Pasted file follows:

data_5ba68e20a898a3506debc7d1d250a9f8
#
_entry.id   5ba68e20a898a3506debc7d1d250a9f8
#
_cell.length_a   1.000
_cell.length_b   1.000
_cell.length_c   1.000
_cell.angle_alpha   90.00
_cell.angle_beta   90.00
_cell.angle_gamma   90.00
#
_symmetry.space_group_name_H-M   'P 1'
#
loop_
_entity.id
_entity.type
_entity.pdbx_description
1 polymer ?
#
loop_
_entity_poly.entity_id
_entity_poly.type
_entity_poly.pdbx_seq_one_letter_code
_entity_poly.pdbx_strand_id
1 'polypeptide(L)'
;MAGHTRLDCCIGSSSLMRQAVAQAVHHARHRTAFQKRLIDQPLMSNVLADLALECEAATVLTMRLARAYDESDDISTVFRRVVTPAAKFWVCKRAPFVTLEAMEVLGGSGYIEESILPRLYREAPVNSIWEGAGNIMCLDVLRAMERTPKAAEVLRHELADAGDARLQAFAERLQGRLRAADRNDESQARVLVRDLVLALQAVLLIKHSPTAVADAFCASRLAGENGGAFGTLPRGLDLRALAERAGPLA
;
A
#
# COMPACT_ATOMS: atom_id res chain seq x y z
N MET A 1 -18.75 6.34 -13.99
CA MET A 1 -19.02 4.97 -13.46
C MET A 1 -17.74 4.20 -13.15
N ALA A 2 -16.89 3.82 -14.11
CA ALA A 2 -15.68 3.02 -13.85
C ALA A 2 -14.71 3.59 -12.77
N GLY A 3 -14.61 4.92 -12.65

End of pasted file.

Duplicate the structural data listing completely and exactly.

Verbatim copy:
data_5ba68e20a898a3506debc7d1d250a9f8
#
_entry.id   5ba68e20a898a3506debc7d1d250a9f8
#
_cell.length_a   1.000
_cell.length_b   1.000
_cell.length_c   1.000
_cell.angle_alpha   90.00
_cell.angle_beta   90.00
_cell.angle_gamma   90.00
#
_symmetry.space_group_name_H-M   'P 1'
#
loop_
_entity.id
_entity.type
_entity.pdbx_description
1 polymer ?
#
loop_
_entity_poly.entity_id
_entity_poly.type
_entity_poly.pdbx_seq_one_letter_code
_entity_poly.pdbx_strand_id
1 'polypeptide(L)'
;MAGHTRLDCCIGSSSLMRQAVAQAVHHARHRTAFQKRLIDQPLMSNVLADLALECEAATVLTMRLARAYDESDDISTVFRRVVTPAAKFWVCKRAPFVTLEAMEVLGGSGYIEESILPRLYREAPVNSIWEGAGNIMCLDVLRAMERTPKAAEVLRHELADAGDARLQAFAERLQGRLRAADRNDESQARVLVRDLVLALQAVLLIKHSPTAVADAFCASRLAGENGGAFGTLPRGLDLRALAERAGPLA
;
A
#
# COMPACT_ATOMS: atom_id res chain seq x y z
N MET A 1 -18.75 6.34 -13.99
CA MET A 1 -19.02 4.97 -13.46
C MET A 1 -17.74 4.20 -13.15
N ALA A 2 -16.89 3.82 -14.11
CA ALA A 2 -15.68 3.02 -13.85
C ALA A 2 -14.71 3.59 -12.77
N GLY A 3 -14.61 4.92 -12.65